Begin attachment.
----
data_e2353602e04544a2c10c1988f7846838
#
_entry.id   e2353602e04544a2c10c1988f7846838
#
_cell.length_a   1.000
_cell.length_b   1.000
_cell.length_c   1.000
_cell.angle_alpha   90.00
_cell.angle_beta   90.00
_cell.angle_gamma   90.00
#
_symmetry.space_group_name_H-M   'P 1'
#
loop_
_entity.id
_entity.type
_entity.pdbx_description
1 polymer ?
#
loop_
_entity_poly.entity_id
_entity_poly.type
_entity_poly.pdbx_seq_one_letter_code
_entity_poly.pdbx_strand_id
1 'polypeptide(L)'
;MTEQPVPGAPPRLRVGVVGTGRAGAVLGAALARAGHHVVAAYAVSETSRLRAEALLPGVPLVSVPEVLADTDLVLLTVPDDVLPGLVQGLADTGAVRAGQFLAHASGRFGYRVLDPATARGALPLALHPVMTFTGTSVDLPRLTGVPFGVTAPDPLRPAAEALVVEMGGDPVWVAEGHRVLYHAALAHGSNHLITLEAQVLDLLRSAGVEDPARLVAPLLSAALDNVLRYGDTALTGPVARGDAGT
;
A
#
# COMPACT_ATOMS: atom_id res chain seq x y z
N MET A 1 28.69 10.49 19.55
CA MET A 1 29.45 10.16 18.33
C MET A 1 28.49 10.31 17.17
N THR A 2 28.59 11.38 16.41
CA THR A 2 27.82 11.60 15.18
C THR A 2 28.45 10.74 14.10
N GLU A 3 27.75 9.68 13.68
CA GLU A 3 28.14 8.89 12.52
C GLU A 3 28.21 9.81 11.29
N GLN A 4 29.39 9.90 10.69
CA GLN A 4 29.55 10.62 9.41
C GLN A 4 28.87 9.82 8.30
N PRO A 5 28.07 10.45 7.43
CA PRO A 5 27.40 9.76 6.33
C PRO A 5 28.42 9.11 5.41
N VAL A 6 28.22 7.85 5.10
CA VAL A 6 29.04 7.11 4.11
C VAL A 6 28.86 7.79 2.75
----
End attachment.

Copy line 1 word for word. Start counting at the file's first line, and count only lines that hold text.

data_e2353602e04544a2c10c1988f7846838